Decades of research has proven that stressful events that happen in our early years of development affect us in ways that last our entire lives. Research also shows that children who develop resilience are able to weather life’s storms. Resilience isn’t something we’re born with – we develop it through safe, connected relationships with caring and competent caregivers.
Reducing the effects of significant adversity on children’s healthy development is essential to the progress and prosperity of any society. Science tells us that some children develop resilience, or the ability to overcome serious hardship, while others do not.
One way to understand the development of resilience is to visualize a balance scale or seesaw. Protective experiences and coping skills on one side counterbalance significant adversity on the other. Resilience is evident when a child’s health and development tips toward positive outcomes — even when a heavy load of factors is stacked on the negative outcome side.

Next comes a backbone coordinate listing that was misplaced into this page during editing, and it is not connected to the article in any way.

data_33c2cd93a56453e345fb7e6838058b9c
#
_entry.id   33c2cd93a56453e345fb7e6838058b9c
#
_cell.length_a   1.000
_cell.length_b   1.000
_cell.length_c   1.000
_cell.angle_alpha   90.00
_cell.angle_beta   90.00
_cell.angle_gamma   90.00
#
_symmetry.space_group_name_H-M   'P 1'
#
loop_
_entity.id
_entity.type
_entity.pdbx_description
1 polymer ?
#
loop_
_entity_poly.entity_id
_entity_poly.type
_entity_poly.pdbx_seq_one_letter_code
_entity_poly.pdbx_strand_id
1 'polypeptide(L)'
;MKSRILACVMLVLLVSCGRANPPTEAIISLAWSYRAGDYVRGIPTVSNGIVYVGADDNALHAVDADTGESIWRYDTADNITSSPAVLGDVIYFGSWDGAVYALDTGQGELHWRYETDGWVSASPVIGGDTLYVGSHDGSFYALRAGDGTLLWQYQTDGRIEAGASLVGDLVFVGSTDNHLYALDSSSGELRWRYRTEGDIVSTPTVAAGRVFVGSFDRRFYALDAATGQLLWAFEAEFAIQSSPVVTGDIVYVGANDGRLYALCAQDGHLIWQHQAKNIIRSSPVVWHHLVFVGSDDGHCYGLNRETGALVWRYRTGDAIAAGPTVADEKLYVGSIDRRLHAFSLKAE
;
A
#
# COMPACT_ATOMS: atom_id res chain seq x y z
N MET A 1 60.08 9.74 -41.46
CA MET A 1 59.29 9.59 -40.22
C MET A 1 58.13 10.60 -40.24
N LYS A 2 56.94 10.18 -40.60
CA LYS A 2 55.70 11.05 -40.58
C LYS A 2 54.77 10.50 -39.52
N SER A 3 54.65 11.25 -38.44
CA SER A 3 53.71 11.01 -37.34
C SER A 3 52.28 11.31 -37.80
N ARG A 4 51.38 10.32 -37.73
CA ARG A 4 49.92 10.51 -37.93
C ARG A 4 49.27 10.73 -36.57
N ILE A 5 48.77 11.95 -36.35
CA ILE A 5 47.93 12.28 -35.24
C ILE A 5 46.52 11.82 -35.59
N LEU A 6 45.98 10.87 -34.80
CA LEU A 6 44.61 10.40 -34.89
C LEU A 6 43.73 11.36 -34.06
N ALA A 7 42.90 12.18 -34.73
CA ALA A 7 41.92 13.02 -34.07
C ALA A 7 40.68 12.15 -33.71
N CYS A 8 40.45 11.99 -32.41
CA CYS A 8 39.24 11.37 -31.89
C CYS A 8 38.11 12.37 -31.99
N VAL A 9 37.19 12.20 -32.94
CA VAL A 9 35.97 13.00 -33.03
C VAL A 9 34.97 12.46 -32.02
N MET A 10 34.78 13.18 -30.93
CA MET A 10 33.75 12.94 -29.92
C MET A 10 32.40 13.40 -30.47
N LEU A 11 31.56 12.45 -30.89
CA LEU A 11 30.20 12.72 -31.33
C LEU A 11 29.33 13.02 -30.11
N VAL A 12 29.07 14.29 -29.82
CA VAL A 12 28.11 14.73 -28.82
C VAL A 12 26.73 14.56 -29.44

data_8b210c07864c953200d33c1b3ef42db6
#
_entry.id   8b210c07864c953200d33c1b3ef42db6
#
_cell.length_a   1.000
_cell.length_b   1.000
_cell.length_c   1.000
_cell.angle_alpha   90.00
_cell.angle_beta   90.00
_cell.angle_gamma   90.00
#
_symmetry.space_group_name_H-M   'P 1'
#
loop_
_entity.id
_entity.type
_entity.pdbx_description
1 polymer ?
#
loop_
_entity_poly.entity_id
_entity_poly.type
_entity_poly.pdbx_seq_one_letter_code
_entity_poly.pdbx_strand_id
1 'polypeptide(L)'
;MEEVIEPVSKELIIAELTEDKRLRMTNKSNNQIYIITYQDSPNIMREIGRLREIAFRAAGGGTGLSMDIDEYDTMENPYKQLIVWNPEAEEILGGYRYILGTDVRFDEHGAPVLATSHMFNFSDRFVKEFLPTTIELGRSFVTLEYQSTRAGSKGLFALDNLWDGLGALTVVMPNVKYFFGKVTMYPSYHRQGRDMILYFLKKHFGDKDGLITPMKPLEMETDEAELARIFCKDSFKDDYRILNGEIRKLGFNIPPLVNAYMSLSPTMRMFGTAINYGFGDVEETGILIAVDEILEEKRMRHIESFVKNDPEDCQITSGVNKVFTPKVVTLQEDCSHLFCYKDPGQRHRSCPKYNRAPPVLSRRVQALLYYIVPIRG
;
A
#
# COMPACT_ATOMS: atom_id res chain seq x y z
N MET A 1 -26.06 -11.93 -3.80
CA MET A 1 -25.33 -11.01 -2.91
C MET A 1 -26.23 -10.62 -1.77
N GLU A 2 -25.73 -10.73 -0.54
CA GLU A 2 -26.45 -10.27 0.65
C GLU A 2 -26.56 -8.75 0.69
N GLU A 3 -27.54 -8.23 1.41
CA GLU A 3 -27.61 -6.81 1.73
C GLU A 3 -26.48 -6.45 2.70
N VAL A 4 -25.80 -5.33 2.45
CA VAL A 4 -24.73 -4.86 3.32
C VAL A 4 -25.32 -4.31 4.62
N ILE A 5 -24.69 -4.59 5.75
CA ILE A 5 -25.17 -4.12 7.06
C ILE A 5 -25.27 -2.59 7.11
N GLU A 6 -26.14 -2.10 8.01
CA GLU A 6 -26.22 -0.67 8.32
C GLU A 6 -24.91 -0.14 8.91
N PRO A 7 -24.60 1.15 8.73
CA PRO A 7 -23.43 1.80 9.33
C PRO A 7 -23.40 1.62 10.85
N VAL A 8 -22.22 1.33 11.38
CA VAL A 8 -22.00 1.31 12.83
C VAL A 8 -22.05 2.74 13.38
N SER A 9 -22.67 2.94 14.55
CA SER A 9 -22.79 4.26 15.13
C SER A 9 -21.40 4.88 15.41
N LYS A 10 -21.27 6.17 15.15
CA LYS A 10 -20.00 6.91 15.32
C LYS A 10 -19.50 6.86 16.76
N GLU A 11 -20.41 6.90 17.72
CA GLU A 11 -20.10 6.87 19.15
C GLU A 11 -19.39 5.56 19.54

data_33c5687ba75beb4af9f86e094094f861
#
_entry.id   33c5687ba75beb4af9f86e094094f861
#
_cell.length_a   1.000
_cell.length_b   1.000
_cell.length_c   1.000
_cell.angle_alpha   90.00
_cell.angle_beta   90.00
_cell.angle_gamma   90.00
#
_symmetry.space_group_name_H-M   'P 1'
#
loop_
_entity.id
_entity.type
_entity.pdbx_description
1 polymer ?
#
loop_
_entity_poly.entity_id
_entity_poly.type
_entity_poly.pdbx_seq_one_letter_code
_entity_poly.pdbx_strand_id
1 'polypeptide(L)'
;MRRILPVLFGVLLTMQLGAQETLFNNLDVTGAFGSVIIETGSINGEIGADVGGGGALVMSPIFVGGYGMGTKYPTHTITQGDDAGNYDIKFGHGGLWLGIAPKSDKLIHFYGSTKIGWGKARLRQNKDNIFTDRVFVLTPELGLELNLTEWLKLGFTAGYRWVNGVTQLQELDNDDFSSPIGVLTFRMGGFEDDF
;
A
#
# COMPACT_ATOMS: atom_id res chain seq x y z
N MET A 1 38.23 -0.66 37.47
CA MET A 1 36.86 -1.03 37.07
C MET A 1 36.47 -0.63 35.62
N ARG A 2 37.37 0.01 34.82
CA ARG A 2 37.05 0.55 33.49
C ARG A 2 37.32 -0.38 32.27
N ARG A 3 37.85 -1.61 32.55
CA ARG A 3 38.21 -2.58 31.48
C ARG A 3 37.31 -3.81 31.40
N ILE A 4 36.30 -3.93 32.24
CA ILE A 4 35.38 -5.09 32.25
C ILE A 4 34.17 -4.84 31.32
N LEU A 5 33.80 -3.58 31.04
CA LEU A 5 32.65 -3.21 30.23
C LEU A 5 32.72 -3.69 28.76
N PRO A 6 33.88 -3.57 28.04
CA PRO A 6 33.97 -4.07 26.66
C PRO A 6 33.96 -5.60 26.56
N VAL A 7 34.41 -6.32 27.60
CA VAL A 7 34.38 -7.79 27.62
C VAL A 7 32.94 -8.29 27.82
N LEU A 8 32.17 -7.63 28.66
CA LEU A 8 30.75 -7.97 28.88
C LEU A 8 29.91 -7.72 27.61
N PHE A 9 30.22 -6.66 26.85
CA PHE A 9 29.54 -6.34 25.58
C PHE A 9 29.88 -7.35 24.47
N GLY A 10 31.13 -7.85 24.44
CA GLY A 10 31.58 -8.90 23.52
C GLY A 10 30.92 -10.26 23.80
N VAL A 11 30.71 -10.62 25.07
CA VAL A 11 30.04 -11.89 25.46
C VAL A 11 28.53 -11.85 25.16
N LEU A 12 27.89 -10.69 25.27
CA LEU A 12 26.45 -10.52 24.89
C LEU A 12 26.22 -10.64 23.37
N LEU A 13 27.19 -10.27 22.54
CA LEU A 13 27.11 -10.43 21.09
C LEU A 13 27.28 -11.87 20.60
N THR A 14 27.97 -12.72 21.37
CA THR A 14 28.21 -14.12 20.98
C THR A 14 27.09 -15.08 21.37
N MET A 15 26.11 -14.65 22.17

Resources (* means local)
- Center on the Developing Child
- Children’s Integrated Services*
- Help Me Grow VT
- Maternal & Child Health Programs*
- NEKCA/Parent Child Center South*
- The Family Place at St. Johnsbury School*
Teens and Adolescents
- 2017 Children’s Mental Health Report – The Teenage Years
- Amazing Teen Brain Pamphlet
- Northeast Kingdom Youth Services*
- Open Stage at the Cavern RecFit*
- ParentUp Website
- Search Institute Developmental Assets Webpage
- Teen Mental Health Website
- The Mysterious Workings of the Adolescent Brain TEDTalk
- The Learning Community – Tweens and Teens